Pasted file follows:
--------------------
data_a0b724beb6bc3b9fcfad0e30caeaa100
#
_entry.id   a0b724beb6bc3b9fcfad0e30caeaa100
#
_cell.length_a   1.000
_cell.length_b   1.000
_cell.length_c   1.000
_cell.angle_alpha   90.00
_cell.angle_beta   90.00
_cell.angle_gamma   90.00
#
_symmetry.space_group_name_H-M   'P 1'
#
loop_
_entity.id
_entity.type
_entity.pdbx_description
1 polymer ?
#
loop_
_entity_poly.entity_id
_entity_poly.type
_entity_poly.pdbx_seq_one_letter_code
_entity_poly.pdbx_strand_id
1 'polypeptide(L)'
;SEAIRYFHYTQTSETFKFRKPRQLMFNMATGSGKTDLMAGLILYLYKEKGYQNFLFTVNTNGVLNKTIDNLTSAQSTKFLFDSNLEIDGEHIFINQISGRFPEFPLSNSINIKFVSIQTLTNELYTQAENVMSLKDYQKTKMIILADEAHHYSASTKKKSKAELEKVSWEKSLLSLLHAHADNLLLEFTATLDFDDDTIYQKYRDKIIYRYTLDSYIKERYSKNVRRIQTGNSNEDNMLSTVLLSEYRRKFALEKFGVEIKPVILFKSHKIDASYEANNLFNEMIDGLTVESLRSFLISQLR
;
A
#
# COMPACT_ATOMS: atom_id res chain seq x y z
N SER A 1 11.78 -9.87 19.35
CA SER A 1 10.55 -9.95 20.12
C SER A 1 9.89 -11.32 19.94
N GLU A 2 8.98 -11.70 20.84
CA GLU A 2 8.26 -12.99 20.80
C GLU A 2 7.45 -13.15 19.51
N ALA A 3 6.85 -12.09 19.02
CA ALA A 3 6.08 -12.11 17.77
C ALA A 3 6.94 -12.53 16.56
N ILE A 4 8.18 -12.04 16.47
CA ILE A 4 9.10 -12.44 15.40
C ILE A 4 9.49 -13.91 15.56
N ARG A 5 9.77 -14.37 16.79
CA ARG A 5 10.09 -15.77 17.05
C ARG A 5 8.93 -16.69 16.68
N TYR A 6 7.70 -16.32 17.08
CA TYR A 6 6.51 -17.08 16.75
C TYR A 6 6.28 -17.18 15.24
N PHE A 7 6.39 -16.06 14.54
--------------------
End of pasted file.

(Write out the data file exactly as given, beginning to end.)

data_a0b724beb6bc3b9fcfad0e30caeaa100
#
_entry.id   a0b724beb6bc3b9fcfad0e30caeaa100
#
_cell.length_a   1.000
_cell.length_b   1.000
_cell.length_c   1.000
_cell.angle_alpha   90.00
_cell.angle_beta   90.00
_cell.angle_gamma   90.00
#
_symmetry.space_group_name_H-M   'P 1'
#
loop_
_entity.id
_entity.type
_entity.pdbx_description
1 polymer ?
#
loop_
_entity_poly.entity_id
_entity_poly.type
_entity_poly.pdbx_seq_one_letter_code
_entity_poly.pdbx_strand_id
1 'polypeptide(L)'
;SEAIRYFHYTQTSETFKFRKPRQLMFNMATGSGKTDLMAGLILYLYKEKGYQNFLFTVNTNGVLNKTIDNLTSAQSTKFLFDSNLEIDGEHIFINQISGRFPEFPLSNSINIKFVSIQTLTNELYTQAENVMSLKDYQKTKMIILADEAHHYSASTKKKSKAELEKVSWEKSLLSLLHAHADNLLLEFTATLDFDDDTIYQKYRDKIIYRYTLDSYIKERYSKNVRRIQTGNSNEDNMLSTVLLSEYRRKFALEKFGVEIKPVILFKSHKIDASYEANNLFNEMIDGLTVESLRSFLISQLR
;
A
#
# COMPACT_ATOMS: atom_id res chain seq x y z
N SER A 1 11.78 -9.87 19.35
CA SER A 1 10.55 -9.95 20.12
C SER A 1 9.89 -11.32 19.94
N GLU A 2 8.98 -11.70 20.84
CA GLU A 2 8.26 -12.99 20.80
C GLU A 2 7.45 -13.15 19.51
N ALA A 3 6.85 -12.09 19.02
CA ALA A 3 6.08 -12.11 17.77
C ALA A 3 6.94 -12.53 16.56
N ILE A 4 8.18 -12.04 16.47
CA ILE A 4 9.10 -12.44 15.40
C ILE A 4 9.49 -13.91 15.56
N ARG A 5 9.77 -14.37 16.79
CA ARG A 5 10.09 -15.77 17.05
C ARG A 5 8.93 -16.69 16.68
N TYR A 6 7.70 -16.32 17.08
CA TYR A 6 6.51 -17.08 16.75
C TYR A 6 6.28 -17.18 15.24
N PHE A 7 6.39 -16.06 14.54